Traditional Industries in the Area

Boat Building

There has been a long tradition of navigation in Kalajoki for many centuries. Farmers from the Kalajoki district would often sail their own boats to foreign ports to trade their goods. There was a trading harbour at the mouth of the Kalajoki River at least around the 16th century. Ships coming from other districts had to pay tolls at this harbour before being allowed to trade their goods. The Kalajoki farmers traded there goods not only in their local districts but also in the Baltic region and the opposite shore of the Bothnian Gulf. These local farming tradesmen were wealthy and they were also quite often elected to important positions within the parish. There were also local workmen who were employed by trade companies or local ship captains.

On the opposite bank of the river from the Plassi market there was a shipbuilding yard where tradesmen from Kokkola built ships. This yard was at its busiest point at the beginning of the 18th century. Besides the ordinary sea and river boats they built in the 16th and 17th century larger sailing ships in the district.

In the year 1874 the Kalajoki farmer tradesmen decided to build a Barque ship which was given the name ‘Kalaja’. This ocean going vessel sank near the Newfoundland coast after about ten years of sailing in the far seas.

Around the late 19th century the sailing boat era started to die out and be replaced by the new era of steamboats. At around the same time the river bed at the mouth of the Kalajoki River began to rise to a level where larger ships could no longer reach the coast. At the end of the 19th century the Kalajoki Harbour was moved to its current location in Rahja.

The Santaholma Ltd saw mill

The Santaholma business founder was Antti Pahikkala (1840-1918). At the beginning of his business career he purchased the Sandholm estate which is located near the Plassi Market Place {rokbox text=|[+].|}index.php?option=com_content&view=article&id=70&catid=4&tmpl=component{/rokbox} He settled there with his family and changed his name to Santaholma. It was a common practice, for farmers, at the time to change ones name after the place were they moved to. He sold and bought flax, grain, butter, tar and calf skins. He also had a rural general goods shop in the estate where he lived. His commercial activities extended as far as St. Petersburg. When visiting these far off trading points he traveled by horse carriage or with his own sailing boat. He was also active in the development of the local sailing and steam boat traffic and the harbour conditions.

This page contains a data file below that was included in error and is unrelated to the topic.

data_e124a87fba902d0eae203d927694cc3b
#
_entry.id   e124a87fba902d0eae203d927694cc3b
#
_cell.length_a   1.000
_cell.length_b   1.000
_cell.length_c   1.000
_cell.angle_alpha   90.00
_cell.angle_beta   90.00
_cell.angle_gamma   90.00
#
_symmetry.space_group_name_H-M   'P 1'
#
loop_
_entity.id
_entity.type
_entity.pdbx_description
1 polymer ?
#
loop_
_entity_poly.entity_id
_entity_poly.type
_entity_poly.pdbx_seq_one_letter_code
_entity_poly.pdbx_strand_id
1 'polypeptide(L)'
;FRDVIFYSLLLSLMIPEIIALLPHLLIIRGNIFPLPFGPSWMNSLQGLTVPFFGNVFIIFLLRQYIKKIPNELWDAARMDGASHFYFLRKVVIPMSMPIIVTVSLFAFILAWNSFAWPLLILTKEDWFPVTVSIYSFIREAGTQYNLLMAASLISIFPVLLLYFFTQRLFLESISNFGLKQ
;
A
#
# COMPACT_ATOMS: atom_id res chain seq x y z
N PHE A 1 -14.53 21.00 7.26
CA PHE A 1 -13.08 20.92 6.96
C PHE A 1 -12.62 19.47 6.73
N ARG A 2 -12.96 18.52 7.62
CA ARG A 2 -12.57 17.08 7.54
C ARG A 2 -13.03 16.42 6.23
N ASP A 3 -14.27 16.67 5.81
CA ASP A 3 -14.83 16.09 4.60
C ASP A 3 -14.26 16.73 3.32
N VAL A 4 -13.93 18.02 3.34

Antti Santaholma, along with his five sons built the ‘Jokisuu’ sawmill in the year 1903. This saw mill is located at the north end of the Market Place. Their business became one of the largest in Northern Finland. The head quarter of the business was located in Antti Santaholmas old house which is near the Plassi Market Place which is used today as the Village House for Plassi people.

The Santaholma sons started to run the business after their father. Juhani was responsible for foreign correspondence, Siivert internal purchases, Antti was a technical manager, Olavi took care of granite exports and Oskari purchased timber. Over time the brothers became very skilled business men and they could also take advantage of European markets. Oskari became the Managing Director of the business in 1924. He received the titles of Commercial Councilor and Communal Councilor.

The Granite of Kalajoki

In 1880 a request came from Aberdeen, Scotland to Antti Santaholma to inquire if there was any good quality granite in Kalajoki. This request started Antti Santaholma interest in granite and so he began to mine the area and managed to find some granite from the southern side of the River Kalajoki. He started to ship the granit to Scotland and England to be used primarily as gravestones. Later on he started a stone masonry by himself and that is why there are so many great stones in the Kalajoki Cemetery as they are made using this granite.

Barque ship: KalajaSantaholma sawmill 1934Former Santaholma sawmill office which nowadays is the village houseSantaholma tugboat: ToimiCoffee break at the Santaholma sawmill: 1930Tombstones were the main product of the Santaholma stone masonry (the mask was used by stone masons to protect against dust from the stones)